Chandler Vu: Should we have repealed ‘Don’t ask, don’t tell?’

Chandler Vu

Two months ago it became acceptable to be openly gay in the United States military. No longer will the thousands of men and woman who fight to protect our liberty be forced to conceal their sexual preferences.  Is this a turning point in the gay rights movement?  

The Armed Forces of the United States are one of the most feared and respected military forces across the globe. This isn’t an ensemble of hillbillies with rocks and slingshots, but a highly trained group of people with the most lethal and advanced weapons that tax-payer money can buy.  As such, the United States military is, and must remain, the powerful and austere institution that it sets out to be. I fear that if we fail in this regard, then the United States is jeopardizing its influence among all world powers. I also fear that the openly homosexual population in our armed forces is now at a great risk of undergoing both physical and emotional mistreatment.

Let’s come to terms with reality. Not only will gay soldiers be treated unequally when compared to their fellow heterosexual companions, they will also be deemed second-class citizens. They stand the chance of potentially being seen as a threat to the bond of comradeship that is so fervent among soldiers. The chemistry of a unit is intertwined with trust among brothers, but if one of those brothers is openly gay then it could potentially throw off many people within the regiment. And let’s not forget that a soldier with a preoccupied mind is one that won’t last long on the battlefield.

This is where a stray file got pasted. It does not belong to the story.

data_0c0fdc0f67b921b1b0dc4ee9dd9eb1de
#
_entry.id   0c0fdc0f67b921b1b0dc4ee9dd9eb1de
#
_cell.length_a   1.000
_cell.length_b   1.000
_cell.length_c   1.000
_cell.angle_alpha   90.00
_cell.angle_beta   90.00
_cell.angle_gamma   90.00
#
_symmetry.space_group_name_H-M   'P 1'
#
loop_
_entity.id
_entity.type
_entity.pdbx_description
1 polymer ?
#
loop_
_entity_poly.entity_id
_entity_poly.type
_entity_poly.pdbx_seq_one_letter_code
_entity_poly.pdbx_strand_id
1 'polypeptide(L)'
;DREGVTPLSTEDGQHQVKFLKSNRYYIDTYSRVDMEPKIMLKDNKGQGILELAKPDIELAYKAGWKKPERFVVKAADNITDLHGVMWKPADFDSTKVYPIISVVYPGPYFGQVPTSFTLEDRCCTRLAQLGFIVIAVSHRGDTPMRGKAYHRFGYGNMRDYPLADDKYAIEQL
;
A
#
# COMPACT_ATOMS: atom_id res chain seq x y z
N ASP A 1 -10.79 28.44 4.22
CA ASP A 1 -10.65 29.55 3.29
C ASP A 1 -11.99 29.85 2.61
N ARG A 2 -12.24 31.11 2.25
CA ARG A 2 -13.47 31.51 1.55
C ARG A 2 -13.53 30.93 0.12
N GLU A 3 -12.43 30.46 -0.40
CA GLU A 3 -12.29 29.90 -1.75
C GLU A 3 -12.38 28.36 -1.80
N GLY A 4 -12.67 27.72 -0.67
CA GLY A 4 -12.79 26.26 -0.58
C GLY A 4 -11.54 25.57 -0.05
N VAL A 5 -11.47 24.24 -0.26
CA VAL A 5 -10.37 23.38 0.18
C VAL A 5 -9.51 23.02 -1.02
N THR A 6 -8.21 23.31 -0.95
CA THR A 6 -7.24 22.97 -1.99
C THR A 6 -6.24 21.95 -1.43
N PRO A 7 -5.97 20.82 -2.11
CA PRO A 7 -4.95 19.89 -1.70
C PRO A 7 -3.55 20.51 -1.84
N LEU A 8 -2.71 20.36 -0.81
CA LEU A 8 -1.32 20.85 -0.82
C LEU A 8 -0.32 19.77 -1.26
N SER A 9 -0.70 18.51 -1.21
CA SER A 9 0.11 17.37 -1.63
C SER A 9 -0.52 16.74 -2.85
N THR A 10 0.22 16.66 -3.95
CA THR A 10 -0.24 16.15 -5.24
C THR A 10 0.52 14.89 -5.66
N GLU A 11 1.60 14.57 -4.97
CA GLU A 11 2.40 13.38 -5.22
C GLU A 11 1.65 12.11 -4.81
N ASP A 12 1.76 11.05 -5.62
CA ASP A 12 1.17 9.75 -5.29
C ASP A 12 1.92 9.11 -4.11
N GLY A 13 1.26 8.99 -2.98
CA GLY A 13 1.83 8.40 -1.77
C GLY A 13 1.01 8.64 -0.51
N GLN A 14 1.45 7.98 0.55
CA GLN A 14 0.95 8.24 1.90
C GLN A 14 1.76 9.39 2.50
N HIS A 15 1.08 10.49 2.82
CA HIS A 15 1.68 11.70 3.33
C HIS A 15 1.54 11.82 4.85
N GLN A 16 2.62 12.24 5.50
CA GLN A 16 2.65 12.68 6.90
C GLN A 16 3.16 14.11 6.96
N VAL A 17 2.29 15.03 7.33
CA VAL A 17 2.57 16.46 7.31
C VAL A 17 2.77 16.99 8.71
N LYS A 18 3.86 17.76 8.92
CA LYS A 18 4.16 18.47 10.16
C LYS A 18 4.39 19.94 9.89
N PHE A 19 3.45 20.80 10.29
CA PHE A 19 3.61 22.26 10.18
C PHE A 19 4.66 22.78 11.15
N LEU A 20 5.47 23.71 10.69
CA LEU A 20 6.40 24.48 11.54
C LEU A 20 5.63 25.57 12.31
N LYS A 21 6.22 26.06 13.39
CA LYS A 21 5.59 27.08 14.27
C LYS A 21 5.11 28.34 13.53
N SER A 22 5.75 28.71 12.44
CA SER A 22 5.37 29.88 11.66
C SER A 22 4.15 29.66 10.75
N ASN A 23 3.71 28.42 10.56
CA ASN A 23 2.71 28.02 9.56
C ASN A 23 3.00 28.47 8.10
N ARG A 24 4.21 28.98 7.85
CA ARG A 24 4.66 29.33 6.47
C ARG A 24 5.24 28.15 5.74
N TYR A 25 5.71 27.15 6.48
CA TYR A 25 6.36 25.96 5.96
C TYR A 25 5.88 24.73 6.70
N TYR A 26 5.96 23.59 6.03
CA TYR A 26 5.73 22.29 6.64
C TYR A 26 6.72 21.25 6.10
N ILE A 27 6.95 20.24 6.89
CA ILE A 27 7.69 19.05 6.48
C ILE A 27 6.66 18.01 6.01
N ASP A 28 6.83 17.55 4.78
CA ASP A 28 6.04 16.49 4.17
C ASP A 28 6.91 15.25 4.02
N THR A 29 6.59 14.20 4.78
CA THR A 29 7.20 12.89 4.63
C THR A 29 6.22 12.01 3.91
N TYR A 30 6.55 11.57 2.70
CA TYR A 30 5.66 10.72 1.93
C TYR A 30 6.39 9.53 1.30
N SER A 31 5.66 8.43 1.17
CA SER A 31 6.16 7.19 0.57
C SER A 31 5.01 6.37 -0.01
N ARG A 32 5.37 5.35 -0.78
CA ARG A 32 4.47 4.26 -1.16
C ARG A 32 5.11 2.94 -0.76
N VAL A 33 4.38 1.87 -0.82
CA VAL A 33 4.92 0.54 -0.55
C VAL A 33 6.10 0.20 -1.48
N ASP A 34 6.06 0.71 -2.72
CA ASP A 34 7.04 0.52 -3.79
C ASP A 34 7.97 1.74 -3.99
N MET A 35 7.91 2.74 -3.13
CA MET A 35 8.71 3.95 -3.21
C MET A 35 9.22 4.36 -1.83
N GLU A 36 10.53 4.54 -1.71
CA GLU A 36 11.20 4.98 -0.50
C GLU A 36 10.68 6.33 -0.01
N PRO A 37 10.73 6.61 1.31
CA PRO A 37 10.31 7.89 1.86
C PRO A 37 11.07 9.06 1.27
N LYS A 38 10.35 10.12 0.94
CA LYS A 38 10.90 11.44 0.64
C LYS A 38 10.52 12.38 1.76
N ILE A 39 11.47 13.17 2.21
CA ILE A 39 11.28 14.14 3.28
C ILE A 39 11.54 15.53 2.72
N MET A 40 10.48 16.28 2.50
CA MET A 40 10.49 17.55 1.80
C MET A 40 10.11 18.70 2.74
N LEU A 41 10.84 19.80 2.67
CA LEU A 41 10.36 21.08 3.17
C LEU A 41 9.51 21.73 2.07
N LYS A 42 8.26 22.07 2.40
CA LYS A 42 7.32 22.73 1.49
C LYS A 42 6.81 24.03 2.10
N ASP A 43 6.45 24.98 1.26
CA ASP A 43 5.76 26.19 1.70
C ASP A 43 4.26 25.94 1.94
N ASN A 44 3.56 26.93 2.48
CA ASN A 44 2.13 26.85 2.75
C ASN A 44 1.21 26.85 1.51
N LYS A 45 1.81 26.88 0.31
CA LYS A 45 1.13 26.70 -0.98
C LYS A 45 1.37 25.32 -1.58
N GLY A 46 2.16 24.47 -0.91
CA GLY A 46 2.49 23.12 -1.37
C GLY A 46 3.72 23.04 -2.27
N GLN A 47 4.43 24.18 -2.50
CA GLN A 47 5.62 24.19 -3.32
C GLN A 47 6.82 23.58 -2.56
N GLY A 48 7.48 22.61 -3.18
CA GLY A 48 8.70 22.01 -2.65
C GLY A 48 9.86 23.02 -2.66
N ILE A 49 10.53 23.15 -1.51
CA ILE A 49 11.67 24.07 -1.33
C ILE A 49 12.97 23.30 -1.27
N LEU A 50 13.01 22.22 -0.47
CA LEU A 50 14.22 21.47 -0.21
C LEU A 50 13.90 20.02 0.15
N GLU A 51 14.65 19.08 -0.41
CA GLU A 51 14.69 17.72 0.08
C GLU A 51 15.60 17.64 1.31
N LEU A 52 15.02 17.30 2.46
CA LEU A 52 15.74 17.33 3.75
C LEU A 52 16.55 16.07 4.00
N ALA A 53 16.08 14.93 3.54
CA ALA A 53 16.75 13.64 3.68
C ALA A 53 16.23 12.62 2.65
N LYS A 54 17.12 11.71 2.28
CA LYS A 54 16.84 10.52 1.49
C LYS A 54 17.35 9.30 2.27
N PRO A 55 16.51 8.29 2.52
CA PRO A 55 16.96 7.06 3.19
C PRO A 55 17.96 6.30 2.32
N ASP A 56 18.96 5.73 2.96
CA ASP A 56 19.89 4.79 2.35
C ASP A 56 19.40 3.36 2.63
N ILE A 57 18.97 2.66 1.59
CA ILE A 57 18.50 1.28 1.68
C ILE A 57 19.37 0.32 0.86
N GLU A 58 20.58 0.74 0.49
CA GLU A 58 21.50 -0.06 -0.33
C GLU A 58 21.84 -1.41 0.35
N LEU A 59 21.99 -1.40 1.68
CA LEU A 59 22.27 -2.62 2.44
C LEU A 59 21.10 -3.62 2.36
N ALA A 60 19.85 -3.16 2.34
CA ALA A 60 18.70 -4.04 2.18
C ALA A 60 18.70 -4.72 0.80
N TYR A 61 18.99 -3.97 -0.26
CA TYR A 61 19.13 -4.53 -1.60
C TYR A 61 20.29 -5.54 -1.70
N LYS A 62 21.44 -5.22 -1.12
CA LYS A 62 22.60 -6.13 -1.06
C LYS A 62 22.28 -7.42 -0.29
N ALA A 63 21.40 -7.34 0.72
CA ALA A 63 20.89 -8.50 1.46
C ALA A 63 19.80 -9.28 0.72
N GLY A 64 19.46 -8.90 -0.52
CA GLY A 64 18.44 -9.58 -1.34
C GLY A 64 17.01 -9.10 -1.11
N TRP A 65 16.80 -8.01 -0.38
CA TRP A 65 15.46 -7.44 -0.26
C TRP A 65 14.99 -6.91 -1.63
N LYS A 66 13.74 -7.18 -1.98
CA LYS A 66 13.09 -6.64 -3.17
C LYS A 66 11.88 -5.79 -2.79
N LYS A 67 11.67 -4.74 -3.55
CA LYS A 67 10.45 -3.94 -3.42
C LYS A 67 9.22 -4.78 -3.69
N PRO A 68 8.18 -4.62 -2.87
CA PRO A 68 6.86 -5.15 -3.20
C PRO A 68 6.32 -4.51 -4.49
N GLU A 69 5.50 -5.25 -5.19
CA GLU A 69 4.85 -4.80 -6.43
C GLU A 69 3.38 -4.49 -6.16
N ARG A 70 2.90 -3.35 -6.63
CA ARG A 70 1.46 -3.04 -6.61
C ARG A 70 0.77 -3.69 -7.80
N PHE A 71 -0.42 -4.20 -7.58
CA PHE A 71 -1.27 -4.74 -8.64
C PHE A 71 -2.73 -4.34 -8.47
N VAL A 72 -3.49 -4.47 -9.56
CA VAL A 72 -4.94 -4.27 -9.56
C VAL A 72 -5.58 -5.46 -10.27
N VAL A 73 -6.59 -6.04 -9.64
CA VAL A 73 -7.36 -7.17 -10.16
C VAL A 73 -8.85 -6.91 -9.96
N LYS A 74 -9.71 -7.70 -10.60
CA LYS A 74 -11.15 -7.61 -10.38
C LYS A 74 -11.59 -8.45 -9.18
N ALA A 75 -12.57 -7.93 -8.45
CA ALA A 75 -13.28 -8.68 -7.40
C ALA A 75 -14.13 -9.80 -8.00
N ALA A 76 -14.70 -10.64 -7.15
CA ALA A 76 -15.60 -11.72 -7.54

Now, will every soldier go and physically or verbally harm their fellow brethren in arms? Absolutely not! Compared to about thirty or forty years ago, both our society and military are far more accepting to liberal ideas. However, I fear that the repealing of the “Don’t ask, don’t tell” law brings too much liberalism to the military. I fear that this reduction in seriousness will slowly but surely diminish our prestige among world powers.

Personally, I am completely fine with homosexuals.  I strongly believe that being gay shouldn’t be seen as a fault. I nonetheless think, however, that it shouldn’t be something that if flaunted so publicly either. People’s sexual preferences, like sex itself, should be kept guarded and remain secretive; especially within our Armed Forces.  This institution isn’t some street down San Francisco or a rally supporting gay candidates. This is a place where people risk their lives for the betterment of this country. The only thing that should be on people’s mind is defending our country and liberty, not whether or not their comrade is gay or straight. 

What do you think?